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July 24, 2008 / or4green

The Woolsey Papers, Part I

OR/MS is the application of logic and mathematics to a real-world problem, in such a way that the method used does not get in the way of common sense. –Gene Woolsey

The quote is one of many gems from the book The Woolsey Papers, a collection of Gene Woolsey’s articles, edited by Richard L. Hewitt, mostly out of Interfaces from the early 1970’s to the early 2000’s. Woolsey is an OR professor at the Colorado School of Mines who strongly emphasizes the practical side of OR. He is known for having his students go out and work at the locations they’ll be consulting for. Stories in the Woolsey Papers include several examples of this such as driving a fork-lift in a beer warehouse, food/beverage delivery truck driver-salesman, etc. In many of the stories, the solution is more about understanding how people interact with their jobs, than with complicated mathematics. This gets pretty extreme in one of the stories with a tool clerk pointing a .44 at a factory bully to get him to use a check-out form – more action than your typical OR article.

In a way, the book reads a little like a Surely You’re Joking Mr. Feynman in how entertaining it can sometimes be, and in how the reader gains much more insight into the personality, experiences, and viewpoints of the writer than would be the case from a textbook. Being a collection of articles, there is some repetition, but I mostly liked that; it helped the lessons sink in. It is also short and fairly inexpensive. For all of these reasons and of course for the content (described more below), it could serve as a good companion text for an Operations Research course, particularly a project-based one.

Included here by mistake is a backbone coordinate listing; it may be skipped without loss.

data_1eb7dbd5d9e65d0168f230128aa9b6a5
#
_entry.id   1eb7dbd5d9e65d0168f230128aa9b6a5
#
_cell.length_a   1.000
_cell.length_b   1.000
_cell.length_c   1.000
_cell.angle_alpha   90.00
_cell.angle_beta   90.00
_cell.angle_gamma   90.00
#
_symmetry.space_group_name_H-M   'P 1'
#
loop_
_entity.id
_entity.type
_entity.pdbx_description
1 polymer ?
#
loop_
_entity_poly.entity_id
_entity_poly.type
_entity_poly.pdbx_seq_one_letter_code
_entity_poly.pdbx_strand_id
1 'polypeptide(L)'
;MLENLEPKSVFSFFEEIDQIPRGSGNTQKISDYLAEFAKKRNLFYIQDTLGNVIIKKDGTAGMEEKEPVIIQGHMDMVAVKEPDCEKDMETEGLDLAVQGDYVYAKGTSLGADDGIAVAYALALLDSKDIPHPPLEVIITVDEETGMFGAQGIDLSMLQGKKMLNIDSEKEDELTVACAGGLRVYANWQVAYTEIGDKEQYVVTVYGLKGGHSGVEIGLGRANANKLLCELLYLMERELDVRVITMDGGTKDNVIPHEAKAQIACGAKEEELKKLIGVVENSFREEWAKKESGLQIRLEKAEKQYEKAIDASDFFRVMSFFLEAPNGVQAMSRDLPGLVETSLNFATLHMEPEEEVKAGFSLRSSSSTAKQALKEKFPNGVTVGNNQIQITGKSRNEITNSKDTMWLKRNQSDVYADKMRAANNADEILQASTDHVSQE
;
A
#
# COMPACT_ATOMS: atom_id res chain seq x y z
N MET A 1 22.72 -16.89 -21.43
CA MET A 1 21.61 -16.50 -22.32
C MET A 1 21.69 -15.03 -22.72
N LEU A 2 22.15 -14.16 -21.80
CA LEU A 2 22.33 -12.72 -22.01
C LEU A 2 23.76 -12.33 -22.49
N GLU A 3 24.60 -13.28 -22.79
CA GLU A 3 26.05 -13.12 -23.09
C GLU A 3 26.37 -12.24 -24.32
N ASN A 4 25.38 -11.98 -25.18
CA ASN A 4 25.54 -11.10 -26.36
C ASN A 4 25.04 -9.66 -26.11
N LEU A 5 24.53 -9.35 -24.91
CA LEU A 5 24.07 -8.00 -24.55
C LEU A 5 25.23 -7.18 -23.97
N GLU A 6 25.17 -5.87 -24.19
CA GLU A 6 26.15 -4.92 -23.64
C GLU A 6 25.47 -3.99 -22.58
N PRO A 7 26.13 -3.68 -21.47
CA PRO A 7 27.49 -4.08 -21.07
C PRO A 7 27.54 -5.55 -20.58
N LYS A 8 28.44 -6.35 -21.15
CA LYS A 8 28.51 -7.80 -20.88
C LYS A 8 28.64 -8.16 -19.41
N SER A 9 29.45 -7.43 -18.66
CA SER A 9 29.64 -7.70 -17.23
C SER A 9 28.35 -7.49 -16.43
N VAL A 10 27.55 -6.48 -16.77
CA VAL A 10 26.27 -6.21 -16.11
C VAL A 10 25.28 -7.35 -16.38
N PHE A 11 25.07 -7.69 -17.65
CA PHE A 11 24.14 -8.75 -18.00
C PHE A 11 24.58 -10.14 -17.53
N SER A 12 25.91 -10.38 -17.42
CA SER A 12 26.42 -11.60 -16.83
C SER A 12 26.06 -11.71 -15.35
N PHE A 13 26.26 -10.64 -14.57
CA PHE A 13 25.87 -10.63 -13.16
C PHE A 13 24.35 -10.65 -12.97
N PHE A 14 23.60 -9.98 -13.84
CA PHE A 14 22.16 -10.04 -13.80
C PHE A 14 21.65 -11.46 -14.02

There is great advice on getting practical experience:

If you have no experience, get some. If you don’t know where to start, call your county commissioner or mayor; tell him that you would like to give a free short course on fundamentals of OR/MS to anybody that might want to come. Tell him that you will cover some simple-minded methods that might help someone lay water and sewer lines more cheaply, route school buses better, assign people to jobs more efficiently, cut down materials inventory by finding better reorder points, etc. He will usually want to know why you want to do this. Tell him. Sooner or later someone will let you try.

Now if your tastes in application areas run towards sustainability, this is a great time to find opportunities. Sustainability committees and the like are forming on the local level on up to the federal. Universities, non-profits, and companies are also filled with these kinds of efforts. The decision-making tools (both common sense and mathematical) of the OR practitioner can be a great help to the committee. At the same time, the work provides a great opportunity for the OR practitioner’s education in these areas. It can be done.

Another piece of advice from the book that can be tailored to OR/Sustainability is to seek out knowledge from an application area by finding a professor from that specialty and educating each other, by attending conferences of professional societies in that field, by writing for its journals, etc. Go interdisciplinary. For sustainability there are many fields one could focus on: alternative energy, waste management, recycling, energy efficiency, remanufacturing, green buildings, etc. As for journals, there are undoubtedly many. Here are a few: International Journal of Global Environmental Issues, Renewable and Sustainable Energy Reviews, Sustainability: The Journal of Record.

Whenever Woolsey consulted for governments, he did so for free. In a more recent piece (July-Aug’07 issue of Interfaces) he wrote:

In short, I worked for free, so I could work for money, with some hope of gain, so I could afford to choose which pro bono project would be the most fun to do next… This is the tip of the iceberg of what we have done for ourselves and for our state and community. What are you doing for yours?

Next time: an application of some of the ideas in the book

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